Principal Times Lessons these advisors have learnt from Indian mythology

Lessons these advisors have learnt from Indian mythology

IFAs across the country shared business lessons they learned from Indian mythology.
Shreeta Rege Feb 11, 2019

The latest edition of ‘Principal Business Champions – Winning Ideas’ contest received phenomenal response from the advisory community. The website pool recorded a whopping 45,093 votes. Similarly, our Facebook and Twitter handles reported a reach of 16,609 and 15,945 impressions respectively.

A joint initiative of Principal Mutual Fund and Cafemutual, ‘Principal Business Champions – Winning Ideas’ offers a platform for advisors to share their rich experience with other IFAs.

In the latest series of this initiative, IFAs across the country shared business lessons they learned from Indian mythology.

Here are the entries that received the highest votes.

Winner on Facebook: Mona Bhutani, Director & CEO – Milestone Portfolio Consultants Pvt Ltd 

We learn why some people succeed while others fail when we look at Goddess Saraswati and Goddess Lakshmi

According to Hindu mythology, though Lakshmi and Saraswati are sisters, Lakshmi follows Saraswati. In other words, wealth follows knowledge.

As advisors, we need to educate our clients about mutual funds and the “Lakshmi” – returns would follow. We too need to be keep updated on new developments.           

Multiply yourself using technology

Krishna in “Bhagwat Puran” had the power to be accessible to all his 16,108 wives simultaneously so that none of his wives felt alienated. 

Similarly, advisors should give clients personalised attention. Clients want their advisors to be accessible.

Do not take unnecessary risks from Yudhisthir

Yudhisthir’s one weakness was gambling. This weakness led to him giving away his kingdom, assets, brothers and lastly his wife.

This is prime example of the risks of gambling. Even in investment world, short term trading is akin to gambling. Learning from this example, we should educate our clients on the pitfalls of aggressive trading or investing in fancy high-risk investments such as bitcoins.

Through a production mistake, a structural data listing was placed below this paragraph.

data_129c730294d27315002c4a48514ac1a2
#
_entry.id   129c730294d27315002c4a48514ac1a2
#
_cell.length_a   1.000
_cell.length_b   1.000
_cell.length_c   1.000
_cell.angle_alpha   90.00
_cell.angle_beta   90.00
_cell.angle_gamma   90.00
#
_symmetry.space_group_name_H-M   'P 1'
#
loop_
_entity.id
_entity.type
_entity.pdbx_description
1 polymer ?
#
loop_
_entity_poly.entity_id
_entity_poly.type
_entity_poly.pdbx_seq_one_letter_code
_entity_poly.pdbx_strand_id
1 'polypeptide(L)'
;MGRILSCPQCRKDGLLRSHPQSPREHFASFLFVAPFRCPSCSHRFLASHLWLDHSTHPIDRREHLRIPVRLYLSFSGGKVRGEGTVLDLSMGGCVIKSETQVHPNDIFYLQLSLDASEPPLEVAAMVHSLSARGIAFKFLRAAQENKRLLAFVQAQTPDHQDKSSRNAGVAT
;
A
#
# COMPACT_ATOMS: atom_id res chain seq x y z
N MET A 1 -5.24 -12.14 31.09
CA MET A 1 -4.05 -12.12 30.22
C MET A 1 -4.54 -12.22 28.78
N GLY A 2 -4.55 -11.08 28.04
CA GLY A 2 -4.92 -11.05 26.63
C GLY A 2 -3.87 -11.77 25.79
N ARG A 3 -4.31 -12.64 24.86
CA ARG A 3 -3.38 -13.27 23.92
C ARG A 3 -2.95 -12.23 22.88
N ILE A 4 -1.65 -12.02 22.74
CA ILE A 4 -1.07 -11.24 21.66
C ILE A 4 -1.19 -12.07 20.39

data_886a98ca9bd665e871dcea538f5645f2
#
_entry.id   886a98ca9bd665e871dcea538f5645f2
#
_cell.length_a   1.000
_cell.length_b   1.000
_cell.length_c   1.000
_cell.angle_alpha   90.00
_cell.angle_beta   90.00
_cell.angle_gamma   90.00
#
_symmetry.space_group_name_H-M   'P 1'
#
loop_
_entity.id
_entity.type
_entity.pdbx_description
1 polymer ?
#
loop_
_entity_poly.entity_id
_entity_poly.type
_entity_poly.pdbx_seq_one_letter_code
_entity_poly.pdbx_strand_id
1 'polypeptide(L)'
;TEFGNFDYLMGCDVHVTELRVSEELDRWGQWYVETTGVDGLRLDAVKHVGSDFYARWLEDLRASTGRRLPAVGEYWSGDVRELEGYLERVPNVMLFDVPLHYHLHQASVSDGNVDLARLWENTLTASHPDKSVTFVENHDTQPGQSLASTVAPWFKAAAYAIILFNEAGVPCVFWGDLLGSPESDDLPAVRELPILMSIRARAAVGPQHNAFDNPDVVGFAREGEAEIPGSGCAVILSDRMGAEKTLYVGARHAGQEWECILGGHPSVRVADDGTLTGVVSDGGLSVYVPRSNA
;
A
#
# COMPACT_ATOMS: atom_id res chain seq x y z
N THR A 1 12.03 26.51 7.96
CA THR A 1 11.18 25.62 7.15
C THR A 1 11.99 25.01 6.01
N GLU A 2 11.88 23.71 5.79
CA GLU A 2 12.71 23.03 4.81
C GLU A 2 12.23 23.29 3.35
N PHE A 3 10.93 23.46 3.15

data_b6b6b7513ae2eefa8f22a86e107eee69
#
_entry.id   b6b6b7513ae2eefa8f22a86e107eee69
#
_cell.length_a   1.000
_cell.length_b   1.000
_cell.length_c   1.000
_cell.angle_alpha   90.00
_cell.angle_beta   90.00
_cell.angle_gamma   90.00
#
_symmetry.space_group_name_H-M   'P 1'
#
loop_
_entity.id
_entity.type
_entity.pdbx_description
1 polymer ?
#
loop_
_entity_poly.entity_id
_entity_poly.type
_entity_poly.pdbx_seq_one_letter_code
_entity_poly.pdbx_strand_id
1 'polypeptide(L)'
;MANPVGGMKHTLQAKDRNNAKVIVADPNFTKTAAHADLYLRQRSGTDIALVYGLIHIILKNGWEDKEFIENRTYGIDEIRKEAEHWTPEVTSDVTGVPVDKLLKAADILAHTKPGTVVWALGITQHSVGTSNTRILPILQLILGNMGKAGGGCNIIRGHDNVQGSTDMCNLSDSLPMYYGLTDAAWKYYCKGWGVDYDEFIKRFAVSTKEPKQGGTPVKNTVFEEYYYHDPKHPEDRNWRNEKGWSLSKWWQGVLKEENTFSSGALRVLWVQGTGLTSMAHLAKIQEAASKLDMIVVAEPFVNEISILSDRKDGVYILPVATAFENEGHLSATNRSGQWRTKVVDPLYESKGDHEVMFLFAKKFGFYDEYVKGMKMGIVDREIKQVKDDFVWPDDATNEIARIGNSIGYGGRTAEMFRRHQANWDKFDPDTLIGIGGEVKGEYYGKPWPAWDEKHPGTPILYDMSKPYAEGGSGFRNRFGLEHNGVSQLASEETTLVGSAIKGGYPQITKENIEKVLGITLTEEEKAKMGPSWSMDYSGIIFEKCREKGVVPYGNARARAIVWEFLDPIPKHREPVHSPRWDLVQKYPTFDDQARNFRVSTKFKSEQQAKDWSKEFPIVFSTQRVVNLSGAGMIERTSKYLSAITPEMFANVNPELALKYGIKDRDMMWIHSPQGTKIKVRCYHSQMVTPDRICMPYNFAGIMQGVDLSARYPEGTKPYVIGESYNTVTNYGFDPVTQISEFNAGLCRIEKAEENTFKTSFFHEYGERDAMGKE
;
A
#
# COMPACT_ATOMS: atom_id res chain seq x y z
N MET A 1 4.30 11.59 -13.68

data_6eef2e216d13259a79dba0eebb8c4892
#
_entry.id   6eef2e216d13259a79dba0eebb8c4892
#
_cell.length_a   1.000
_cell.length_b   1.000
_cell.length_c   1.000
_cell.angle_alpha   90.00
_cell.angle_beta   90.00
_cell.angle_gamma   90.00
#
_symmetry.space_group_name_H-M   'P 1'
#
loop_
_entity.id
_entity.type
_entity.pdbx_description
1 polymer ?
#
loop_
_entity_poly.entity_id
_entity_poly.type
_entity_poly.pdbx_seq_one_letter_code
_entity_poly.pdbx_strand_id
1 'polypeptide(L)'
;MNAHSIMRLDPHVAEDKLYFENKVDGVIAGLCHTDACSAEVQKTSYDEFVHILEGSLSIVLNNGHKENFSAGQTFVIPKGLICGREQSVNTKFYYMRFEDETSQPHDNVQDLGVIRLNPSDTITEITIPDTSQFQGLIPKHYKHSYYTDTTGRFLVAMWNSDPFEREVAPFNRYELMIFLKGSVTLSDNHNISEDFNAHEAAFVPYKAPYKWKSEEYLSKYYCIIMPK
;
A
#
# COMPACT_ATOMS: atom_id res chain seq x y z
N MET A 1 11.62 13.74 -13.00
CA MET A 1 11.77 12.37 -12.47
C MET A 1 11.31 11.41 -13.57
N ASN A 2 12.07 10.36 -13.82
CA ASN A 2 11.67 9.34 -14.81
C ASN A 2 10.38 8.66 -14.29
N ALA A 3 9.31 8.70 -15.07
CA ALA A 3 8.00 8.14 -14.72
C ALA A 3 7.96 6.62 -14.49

Winner on Twitter: IFA Pradeep Karambelkar

Be a guide to your investors

Krishna was a guide 'saarthi' to the highly skilled Pandava team. Under his guidance, the Pandavas managed to defeat Kauravas inspire of the latter being more in number.

Similarly, you should be a Krishna (Saarthi) for your clients. Adopt this role to overcome behavioural biases of your clients.

Dangers of incomplete knowledge from Abhimanyu

Abhimanyu the son of Arjun knew how to enter the chakravyu (a specialised wartime formation) but not to exit it. This led to his death during the Mahabharata.

The story highlights the importance of choosing research-backed investment. Recommending a snazzy product without extensively analysing it can put your client's wealth and your relationship with him in jeopardy. Only when you understand both the probable returns and associated risks should you consider recommending any product.

Winner on Website: IFA Rakesh Lahori, R K Investments, Mumbai

Maintaining silence when you see your client making a mistake can be disastrous

Despite being aware of misdeeds of Kauravas, Bhishma Pitamah did not raise his voice against them. Draupadi’s chirharan was the breaking point that led to Mahabharata between the two families. This story tells us to speak up when your clients make investment mistakes.

Do not compete: focus on learning

On his deathbed when Karna asked Krishna why  people respected Arjun despite he (Karna) being a more proficient archer, Krishna explained to Karna that while Karna was focussing on besting Arjun at archery, Arjun was simply focussed on learning the art.

Similarly, instead of competing with peers, you should focus on developing skills to grow business.







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